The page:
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Damarcus Harrison will receive a waiver to play right away at Clemson

Jeff Eisenberg
The Dagger

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Damarcus Harrison (US Presswire)

Six weeks ago, Damarcus Harrison feared he'd have to enroll in technical college this fall and take a year off from basketball.

Now it looks like the BYU transfer will play this season in the ACC instead.

Clemson is expected to announce Thursday that Harrison has received a hardship waiver from the NCAA to play right away instead of sitting out a full season, a source told Yahoo! Sports on Wednesday night. The 6-foot-5 guard plans to play his sophomore season this year, depart for a two-year Mormon mission and then return to Clemson in 2015 for his final two years of eligibility.

Had Harrison been able to begin his mission this fall as he originally planned, he likely would have resumed his basketball career at BYU when he returned. Instead, the church decided last month he needed to delay his mission a full year, sending him scrambling to find a way to avoid putting his education and basketball career on hold.

He couldn't return to BYU this school year because the coaches had used his scholarship already. He couldn't pay his own way because it was too expensive for his parents. And in mid-August, he worried it would be tough to find another Division I school willing to use a scholarship on him even though there was a chance he wouldn't play for another three years.

Clemson assuaged Harrison's fears when coach Brad Brownell expressed interest upon learning the former top 100 recruit was available.

Brownell had finished as the runner-up to BYU coach Dave Rose in Harrison's original recruitment, so he already had a relationship with the Greenwood, S.C., native. Since Clemson had a vacant scholarship and playing time available at wing due to the broken leg top freshman Jaron Blossomgame sustained in April and the likely season-ending torn Achilles tendon Devin Coleman suffered in July, Brownell decided Harrison was worth the risk.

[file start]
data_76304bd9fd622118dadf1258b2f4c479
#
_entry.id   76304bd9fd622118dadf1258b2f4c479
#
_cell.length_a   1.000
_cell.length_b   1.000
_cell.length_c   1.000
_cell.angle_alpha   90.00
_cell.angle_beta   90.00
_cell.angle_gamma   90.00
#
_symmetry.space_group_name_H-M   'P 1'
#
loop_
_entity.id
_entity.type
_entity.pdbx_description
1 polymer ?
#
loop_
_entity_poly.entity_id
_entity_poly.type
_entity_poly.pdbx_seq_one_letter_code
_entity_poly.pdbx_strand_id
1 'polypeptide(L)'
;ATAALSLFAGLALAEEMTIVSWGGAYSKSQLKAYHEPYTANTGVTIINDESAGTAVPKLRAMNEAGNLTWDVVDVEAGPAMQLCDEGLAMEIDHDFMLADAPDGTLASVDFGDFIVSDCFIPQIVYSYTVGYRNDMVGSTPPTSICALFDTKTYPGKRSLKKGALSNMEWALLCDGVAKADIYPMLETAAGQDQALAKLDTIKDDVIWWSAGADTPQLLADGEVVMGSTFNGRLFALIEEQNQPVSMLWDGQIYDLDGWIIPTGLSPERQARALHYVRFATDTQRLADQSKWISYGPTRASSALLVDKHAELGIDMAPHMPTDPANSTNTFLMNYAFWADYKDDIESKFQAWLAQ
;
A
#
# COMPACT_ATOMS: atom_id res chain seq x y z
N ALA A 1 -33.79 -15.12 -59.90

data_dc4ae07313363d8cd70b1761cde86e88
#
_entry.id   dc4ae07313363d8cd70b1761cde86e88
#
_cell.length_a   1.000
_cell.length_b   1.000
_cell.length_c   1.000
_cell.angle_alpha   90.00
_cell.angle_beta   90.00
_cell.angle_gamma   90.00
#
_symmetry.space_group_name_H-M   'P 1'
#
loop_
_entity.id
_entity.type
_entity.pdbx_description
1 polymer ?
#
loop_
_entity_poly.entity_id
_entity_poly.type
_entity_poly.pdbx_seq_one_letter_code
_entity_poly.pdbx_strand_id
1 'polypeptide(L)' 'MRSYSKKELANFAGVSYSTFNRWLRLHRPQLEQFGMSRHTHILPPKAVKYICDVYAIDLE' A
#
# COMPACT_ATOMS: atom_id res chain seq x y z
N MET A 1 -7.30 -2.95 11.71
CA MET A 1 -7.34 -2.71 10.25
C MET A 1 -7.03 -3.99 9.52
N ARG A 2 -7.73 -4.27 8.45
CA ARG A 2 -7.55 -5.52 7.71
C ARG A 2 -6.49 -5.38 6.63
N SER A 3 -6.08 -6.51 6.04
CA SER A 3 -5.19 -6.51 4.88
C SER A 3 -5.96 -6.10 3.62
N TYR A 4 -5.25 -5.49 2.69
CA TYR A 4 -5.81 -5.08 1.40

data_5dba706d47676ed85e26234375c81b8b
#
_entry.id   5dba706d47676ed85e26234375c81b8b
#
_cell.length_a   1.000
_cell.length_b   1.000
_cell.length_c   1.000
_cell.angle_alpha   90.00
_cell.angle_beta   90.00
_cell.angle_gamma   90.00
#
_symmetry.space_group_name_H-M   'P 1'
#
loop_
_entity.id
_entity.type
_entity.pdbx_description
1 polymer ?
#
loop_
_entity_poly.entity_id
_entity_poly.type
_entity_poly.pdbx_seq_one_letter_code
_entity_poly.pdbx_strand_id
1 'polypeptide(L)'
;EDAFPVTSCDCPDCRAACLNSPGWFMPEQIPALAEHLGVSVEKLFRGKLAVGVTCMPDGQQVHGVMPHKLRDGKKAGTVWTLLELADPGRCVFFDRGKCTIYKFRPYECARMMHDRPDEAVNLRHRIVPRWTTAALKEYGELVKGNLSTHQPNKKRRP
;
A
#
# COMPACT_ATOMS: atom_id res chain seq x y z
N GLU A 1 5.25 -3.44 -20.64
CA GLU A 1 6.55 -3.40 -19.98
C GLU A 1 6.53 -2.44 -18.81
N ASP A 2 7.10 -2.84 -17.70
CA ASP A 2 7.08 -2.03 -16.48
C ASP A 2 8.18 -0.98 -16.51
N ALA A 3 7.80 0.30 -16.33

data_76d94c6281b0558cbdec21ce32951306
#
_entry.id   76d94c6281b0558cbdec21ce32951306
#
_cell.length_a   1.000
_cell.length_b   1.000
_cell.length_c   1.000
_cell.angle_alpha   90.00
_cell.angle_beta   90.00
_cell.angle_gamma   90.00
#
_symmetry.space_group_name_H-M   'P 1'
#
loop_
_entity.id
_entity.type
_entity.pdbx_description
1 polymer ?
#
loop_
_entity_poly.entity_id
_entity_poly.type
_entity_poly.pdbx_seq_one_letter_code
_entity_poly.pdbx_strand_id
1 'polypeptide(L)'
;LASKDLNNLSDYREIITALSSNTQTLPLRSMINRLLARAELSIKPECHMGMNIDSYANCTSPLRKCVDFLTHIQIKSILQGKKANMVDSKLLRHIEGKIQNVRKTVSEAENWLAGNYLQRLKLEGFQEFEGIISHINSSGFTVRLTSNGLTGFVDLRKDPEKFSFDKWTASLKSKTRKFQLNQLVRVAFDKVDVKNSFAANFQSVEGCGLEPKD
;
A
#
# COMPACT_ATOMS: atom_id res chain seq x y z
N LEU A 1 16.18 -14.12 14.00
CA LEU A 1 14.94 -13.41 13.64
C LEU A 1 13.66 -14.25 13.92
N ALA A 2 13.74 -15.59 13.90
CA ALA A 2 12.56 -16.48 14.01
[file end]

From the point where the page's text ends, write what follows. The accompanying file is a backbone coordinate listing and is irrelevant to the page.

"Knowing the family and knowing Damarcus, that was a big part of me going ahead and giving him a scholarship without knowing if he's going to play or not," Brownell said last month. "He's an athletic wing player with a good skill set who can play multiple positions. I've followed him enough to know that he fits what we do."

The gamble could pay off in a big way for Clemson now that Harrison will be eligible to play next season.

Harrison averaged 3.2 points and 1.0 boards off the bench at BYU last season, but he showed glimpses of the talent that made him a coveted recruit. In his second-to-last game in a Cougars uniform, he scored a career-high 12 points on 4-for-6 shooting in a come-from-behind 78-72 win over Iona in the first round of the NCAA tournament.

If Harrison can be a difference maker on the perimeter right away, it will be a huge boost to a Clemson team that boasts standout seniors Devin Booker and Milton Jennings in the frontcourt. Even if he just provides a spark off the bench like he did at BYU, it will add depth to a backcourt lacking many proven options.

The irony for BYU is a scholarship now would be available for Harrison as a result of Chris Collinsworth's medical retirement. It's too late now, though. Harrison will don a Clemson jersey this winter, and BYU will move on without him.

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